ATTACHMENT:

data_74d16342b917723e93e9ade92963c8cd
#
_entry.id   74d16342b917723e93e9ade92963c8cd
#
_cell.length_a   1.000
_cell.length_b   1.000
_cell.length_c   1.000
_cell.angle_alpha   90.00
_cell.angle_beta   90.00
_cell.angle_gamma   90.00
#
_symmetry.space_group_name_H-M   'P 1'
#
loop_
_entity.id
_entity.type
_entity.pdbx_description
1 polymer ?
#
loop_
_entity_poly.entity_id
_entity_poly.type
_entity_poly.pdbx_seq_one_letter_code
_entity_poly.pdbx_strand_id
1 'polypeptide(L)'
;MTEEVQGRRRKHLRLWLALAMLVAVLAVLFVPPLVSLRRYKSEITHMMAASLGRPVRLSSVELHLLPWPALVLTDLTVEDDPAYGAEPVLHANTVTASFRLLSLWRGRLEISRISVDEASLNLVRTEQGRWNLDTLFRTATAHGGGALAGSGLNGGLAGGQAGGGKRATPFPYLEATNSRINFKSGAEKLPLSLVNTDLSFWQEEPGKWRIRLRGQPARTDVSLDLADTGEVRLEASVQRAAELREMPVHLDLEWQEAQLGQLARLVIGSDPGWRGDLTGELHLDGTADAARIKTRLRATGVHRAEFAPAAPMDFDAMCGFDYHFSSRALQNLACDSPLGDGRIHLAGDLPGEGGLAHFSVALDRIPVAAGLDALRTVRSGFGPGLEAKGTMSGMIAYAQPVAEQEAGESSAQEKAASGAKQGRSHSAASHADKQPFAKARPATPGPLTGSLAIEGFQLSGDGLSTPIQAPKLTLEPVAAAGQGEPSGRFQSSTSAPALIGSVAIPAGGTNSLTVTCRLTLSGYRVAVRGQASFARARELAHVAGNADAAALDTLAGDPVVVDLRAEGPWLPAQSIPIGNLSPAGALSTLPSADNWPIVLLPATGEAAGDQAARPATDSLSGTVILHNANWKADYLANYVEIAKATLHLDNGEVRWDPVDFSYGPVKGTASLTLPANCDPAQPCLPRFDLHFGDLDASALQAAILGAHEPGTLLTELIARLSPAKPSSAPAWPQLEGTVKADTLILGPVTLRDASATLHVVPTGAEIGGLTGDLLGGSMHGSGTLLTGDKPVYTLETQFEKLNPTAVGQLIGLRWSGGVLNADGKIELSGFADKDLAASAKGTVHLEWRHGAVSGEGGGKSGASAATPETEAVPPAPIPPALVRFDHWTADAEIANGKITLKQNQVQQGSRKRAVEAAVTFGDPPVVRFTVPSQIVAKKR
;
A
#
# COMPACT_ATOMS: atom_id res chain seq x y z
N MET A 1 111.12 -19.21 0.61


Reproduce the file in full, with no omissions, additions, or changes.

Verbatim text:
data_74d16342b917723e93e9ade92963c8cd
#
_entry.id   74d16342b917723e93e9ade92963c8cd
#
_cell.length_a   1.000
_cell.length_b   1.000
_cell.length_c   1.000
_cell.angle_alpha   90.00
_cell.angle_beta   90.00
_cell.angle_gamma   90.00
#
_symmetry.space_group_name_H-M   'P 1'
#
loop_
_entity.id
_entity.type
_entity.pdbx_description
1 polymer ?
#
loop_
_entity_poly.entity_id
_entity_poly.type
_entity_poly.pdbx_seq_one_letter_code
_entity_poly.pdbx_strand_id
1 'polypeptide(L)'
;MTEEVQGRRRKHLRLWLALAMLVAVLAVLFVPPLVSLRRYKSEITHMMAASLGRPVRLSSVELHLLPWPALVLTDLTVEDDPAYGAEPVLHANTVTASFRLLSLWRGRLEISRISVDEASLNLVRTEQGRWNLDTLFRTATAHGGGALAGSGLNGGLAGGQAGGGKRATPFPYLEATNSRINFKSGAEKLPLSLVNTDLSFWQEEPGKWRIRLRGQPARTDVSLDLADTGEVRLEASVQRAAELREMPVHLDLEWQEAQLGQLARLVIGSDPGWRGDLTGELHLDGTADAARIKTRLRATGVHRAEFAPAAPMDFDAMCGFDYHFSSRALQNLACDSPLGDGRIHLAGDLPGEGGLAHFSVALDRIPVAAGLDALRTVRSGFGPGLEAKGTMSGMIAYAQPVAEQEAGESSAQEKAASGAKQGRSHSAASHADKQPFAKARPATPGPLTGSLAIEGFQLSGDGLSTPIQAPKLTLEPVAAAGQGEPSGRFQSSTSAPALIGSVAIPAGGTNSLTVTCRLTLSGYRVAVRGQASFARARELAHVAGNADAAALDTLAGDPVVVDLRAEGPWLPAQSIPIGNLSPAGALSTLPSADNWPIVLLPATGEAAGDQAARPATDSLSGTVILHNANWKADYLANYVEIAKATLHLDNGEVRWDPVDFSYGPVKGTASLTLPANCDPAQPCLPRFDLHFGDLDASALQAAILGAHEPGTLLTELIARLSPAKPSSAPAWPQLEGTVKADTLILGPVTLRDASATLHVVPTGAEIGGLTGDLLGGSMHGSGTLLTGDKPVYTLETQFEKLNPTAVGQLIGLRWSGGVLNADGKIELSGFADKDLAASAKGTVHLEWRHGAVSGEGGGKSGASAATPETEAVPPAPIPPALVRFDHWTADAEIANGKITLKQNQVQQGSRKRAVEAAVTFGDPPVVRFTVPSQIVAKKR
;
A
#
# COMPACT_ATOMS: atom_id res chain seq x y z
N MET A 1 111.12 -19.21 0.61